Using a monopoly in one area to create a monopoly in another is a violation of the Sherman Anti-Trust Law.

      How is this relevent to plug-in technology? Actually, that's surprisingly simple. Dropping the API is not the important part. That's just the mechanism. The important part is that they are "conforming" to this patent only in part. That part being dropping compatiability, which is the entire point of a =world= wide web.

      What is happening is that they are generating negative press for competitors, at the same time as making it difficult to impossible for users to use any products other than Microsoft's.

      If it were a case of needing an API wrapper, to use Apple's, Netscape's or Sun's plug-ins, there would be no problem. No such wrapper exists, and I very much doubt that sufficient documentation exists for anybody to write such a wrapper.

      If you remember, when Microsoft dropped Java support, people voiced the opinion that all people would have to do is download the Sun Java plug-in. It now turns out that Microsoft won't let you.

      So. No 3rd-party plug-ins from ANY source Microsoft doesn't approve of. That's a monopoly. Or, to use "real english", that is a Feudal state. THIS is the "real issue", not whether the API is alive, dead, or both. Schrodinger's Cat it is not.

      To sum up, the allegation reduces to this: Microsoft is running an operation bordering on the paramilitary, in an effort to conquer and plunder territory, in a manner that is more rememiscient of a feudal war-lord than a civilised corporation in the 21st century in a country based on freedoms and democratic principles.

      I don't know about you, but I don't give a damn what runs in what. =I= don't want Napoleon Bonepart running the tech industry at gun-point.

    • by ReelOddeeo (115880) on Friday August 17, 2001 @02:38PM (#2154396)
      The problem is this:

      • Netscape plug ins run on three platforms. (Unix, Mac, Windows)
      • Many of the plug in's are important (Flash, QuickTime, RealOddeeo, etc.)
      • Some major web sites use these plug ins
      By changing these plugins to ActiveX, it increases the possibility that these plugins will stop being supported on non-Windows platforms.

      So non-windows platforms end up being second-class (or worse) citizens when it comes to the browser.

      Since the only business model MS knows is the leverage and maintenance of monopoly power, it makes sense for MS to do everything they can to make IE the standard, and make it incompatible with everything else. This helps them effectively steal open standards and turn them into proprietary standards by leveraging their monopoly on the desktop. By making other browsers second-class, it helps them maintain their monopoloy on the desktop. Nobody wants to use a desktop with a second class browser.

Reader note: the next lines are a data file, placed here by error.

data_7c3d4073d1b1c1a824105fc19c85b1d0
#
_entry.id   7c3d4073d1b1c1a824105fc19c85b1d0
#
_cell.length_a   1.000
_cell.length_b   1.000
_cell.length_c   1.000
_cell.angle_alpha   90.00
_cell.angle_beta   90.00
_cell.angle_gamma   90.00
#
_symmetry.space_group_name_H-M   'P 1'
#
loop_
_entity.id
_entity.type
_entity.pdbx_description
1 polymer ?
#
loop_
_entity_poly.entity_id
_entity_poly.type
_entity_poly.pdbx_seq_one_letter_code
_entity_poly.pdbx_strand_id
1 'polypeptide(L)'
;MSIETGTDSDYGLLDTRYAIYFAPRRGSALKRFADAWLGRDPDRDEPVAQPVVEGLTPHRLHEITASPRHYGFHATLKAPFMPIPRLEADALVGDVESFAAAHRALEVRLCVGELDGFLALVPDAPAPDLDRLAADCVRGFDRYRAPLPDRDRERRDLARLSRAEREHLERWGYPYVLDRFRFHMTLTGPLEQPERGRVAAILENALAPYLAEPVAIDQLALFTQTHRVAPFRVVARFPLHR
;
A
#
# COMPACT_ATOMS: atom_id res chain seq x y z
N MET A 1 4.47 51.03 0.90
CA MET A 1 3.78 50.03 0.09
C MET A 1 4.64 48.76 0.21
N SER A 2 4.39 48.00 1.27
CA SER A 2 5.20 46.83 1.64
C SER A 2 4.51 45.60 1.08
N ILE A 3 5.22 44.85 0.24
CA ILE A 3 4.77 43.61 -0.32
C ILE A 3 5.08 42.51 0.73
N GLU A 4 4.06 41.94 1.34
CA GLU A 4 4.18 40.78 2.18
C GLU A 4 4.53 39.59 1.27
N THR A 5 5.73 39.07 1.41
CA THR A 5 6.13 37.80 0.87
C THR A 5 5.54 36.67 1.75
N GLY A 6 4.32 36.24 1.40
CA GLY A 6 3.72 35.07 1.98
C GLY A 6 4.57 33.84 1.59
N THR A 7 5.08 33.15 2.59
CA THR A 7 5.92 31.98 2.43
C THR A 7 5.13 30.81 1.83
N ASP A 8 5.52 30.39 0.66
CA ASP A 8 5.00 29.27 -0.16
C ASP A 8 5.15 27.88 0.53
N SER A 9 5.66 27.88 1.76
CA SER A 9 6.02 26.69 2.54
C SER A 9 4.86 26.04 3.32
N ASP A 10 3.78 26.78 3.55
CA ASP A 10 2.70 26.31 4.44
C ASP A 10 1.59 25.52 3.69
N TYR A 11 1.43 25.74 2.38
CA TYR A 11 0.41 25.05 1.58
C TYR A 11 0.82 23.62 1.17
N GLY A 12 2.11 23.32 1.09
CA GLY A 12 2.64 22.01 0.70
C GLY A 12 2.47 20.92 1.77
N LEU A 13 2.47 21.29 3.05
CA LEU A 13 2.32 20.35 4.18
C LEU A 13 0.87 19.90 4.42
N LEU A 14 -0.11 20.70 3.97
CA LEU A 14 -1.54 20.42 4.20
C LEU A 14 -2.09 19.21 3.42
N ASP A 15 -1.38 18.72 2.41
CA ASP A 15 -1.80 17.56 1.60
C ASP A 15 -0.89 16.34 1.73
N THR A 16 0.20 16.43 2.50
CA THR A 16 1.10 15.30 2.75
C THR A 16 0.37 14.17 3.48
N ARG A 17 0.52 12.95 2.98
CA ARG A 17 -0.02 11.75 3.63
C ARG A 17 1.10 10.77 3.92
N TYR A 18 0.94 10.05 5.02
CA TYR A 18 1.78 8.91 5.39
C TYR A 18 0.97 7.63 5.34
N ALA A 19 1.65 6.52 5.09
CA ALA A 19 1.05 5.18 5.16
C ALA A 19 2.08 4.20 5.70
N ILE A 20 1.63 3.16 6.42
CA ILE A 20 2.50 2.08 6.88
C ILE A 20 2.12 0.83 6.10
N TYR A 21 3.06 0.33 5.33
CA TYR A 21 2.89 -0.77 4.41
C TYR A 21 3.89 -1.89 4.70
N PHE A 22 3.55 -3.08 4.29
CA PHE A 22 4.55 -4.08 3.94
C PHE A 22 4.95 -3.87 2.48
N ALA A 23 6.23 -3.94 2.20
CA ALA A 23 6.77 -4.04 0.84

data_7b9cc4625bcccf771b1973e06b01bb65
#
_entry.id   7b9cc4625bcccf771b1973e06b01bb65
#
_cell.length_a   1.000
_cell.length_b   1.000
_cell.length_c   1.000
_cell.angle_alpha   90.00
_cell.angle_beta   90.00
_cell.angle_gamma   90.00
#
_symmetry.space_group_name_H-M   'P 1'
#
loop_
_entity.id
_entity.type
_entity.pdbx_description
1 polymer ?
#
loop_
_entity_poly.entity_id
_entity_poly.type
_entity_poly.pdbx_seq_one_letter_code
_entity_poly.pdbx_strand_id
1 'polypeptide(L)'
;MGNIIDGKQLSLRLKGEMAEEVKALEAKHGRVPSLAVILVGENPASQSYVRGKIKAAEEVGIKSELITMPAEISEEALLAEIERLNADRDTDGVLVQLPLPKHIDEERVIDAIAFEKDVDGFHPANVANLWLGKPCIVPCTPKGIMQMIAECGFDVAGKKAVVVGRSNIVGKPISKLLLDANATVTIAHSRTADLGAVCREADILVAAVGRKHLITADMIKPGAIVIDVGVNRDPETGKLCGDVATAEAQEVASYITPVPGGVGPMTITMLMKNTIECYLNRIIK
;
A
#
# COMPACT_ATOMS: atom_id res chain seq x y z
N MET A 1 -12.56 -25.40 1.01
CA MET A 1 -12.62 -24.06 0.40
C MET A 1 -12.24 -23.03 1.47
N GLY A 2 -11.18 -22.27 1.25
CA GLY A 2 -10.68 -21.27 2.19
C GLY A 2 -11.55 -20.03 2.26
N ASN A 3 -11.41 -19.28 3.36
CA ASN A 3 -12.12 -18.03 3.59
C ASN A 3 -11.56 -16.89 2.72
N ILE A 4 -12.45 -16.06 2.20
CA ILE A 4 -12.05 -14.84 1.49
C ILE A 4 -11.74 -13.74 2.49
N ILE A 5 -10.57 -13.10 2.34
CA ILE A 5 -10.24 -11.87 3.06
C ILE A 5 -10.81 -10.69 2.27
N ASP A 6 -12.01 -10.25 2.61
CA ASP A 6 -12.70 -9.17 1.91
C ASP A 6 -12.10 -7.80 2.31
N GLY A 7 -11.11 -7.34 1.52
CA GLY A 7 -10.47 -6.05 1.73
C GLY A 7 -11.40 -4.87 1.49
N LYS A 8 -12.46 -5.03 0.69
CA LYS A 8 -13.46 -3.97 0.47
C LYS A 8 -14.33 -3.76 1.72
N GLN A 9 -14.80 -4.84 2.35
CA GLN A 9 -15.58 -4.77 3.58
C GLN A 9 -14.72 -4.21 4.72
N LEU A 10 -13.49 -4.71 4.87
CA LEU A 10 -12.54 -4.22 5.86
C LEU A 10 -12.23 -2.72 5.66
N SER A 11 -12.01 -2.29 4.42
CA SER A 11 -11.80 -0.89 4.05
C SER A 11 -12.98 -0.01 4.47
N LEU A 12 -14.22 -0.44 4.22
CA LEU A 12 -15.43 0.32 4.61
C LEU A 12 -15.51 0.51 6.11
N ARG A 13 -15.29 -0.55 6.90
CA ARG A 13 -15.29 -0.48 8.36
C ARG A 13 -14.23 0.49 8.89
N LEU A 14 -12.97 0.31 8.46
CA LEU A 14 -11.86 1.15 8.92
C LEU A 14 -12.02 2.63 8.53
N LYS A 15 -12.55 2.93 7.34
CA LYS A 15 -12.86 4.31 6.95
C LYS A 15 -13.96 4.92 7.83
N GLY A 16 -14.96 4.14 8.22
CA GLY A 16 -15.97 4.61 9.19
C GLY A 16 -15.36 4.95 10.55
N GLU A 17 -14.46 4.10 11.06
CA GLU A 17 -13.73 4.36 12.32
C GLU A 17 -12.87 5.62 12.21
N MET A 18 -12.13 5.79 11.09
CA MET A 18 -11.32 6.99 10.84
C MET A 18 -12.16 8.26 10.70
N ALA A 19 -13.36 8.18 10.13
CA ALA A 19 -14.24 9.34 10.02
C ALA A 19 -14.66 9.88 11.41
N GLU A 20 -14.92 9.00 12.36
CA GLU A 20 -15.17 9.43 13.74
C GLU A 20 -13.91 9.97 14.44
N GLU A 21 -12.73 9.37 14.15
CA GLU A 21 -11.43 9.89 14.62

Both leveraging and maintaining a monopoly is what got them in trouble in the first place.
      • by cybrthng (22291) on Friday August 17, 2001 @02:44PM (#2130778) Journal
        It isn't monopolistic to be proprietary or non supportive of competitors product. It was monopolistic of Microsoft to be anticompetitive on licensing to OEMS, Product locking agreements and some shady deals. However including a browser that is conformance of W3C standards but not conformant of competitors products is NOT anticompetitive nor is is monopolistic.

        YOU CAN RUN NETSCAPE AND USE THOSE PLUGINS. Netscape DOES run on windows!

        • by Anonymous Coward
          but you can't write code that will work on both browsers. That's the issue for me.

          I'm trying to code an online test that has an audio clip with questions about that audio. The desginers requested that I make it so that the audio can only be played twice.

          My first thought was to have an embedded quicktime movie that used javascript to control when it was played, and how many times. Not only does IE not support the quicktime/javascript API [apple.com], but now I read that they are doing away with completely.

          Great. so what am I supposed to do? Insist that all students who take the exam use netscape? Learn activeX and write two completely different versions of the test? Create an interactive flash movie to do something as simple as control the playback of some audio?

          Those are great options. Man, the web has become a shitty place to publish content....


          • Insist that all students who take the exam use netscape?

            Yes.

            Microsoft would insist that everyone use ActiveX plugins--only by demonstrating that their forced obsolence is actually driving away customers will stop this kind of practice. Right now, MSFT takes for granted that you will yield to their wishes; prove otherwise.
            • Microsoft would insist that everyone use ActiveX plugins--only by demonstrating that their forced obsolence is actually driving away customers will stop this kind of practice. Right now, MSFT takes for granted that you will yield to their wishes; prove otherwise.

              Your take makes sense on paper, but in reality if he forced students to use netscape he'd just come off looking inept. "Uh, yeah, i made that website you wanted but it doesnt work in 90% of the web browsers in the world". And Bill Gates won't lose any sleep at all because everywhere that matters will continue to bend to his will.
      • Yea.. lets support antiquated CRAP and bloat the browser even more. Jesus, don't you want programs to evolve and get better (maybe not more stable, but better none-the-less) As long as we are on the subject of supporting older legacy systems, I want a version of netscape for my TANDY 1000 machine. Will that ever happen? No, why? Netscape is out of the browser business.. I guess they two learned that you can't have a business based on giving crap away for free. But alas, I forgot I'm talking to open source people who wouldn't pay for software because they can hudle together and make a free version of it, but by then, the product is so out dated that its' useless. (but then you'd demand microsfot support it. HA!)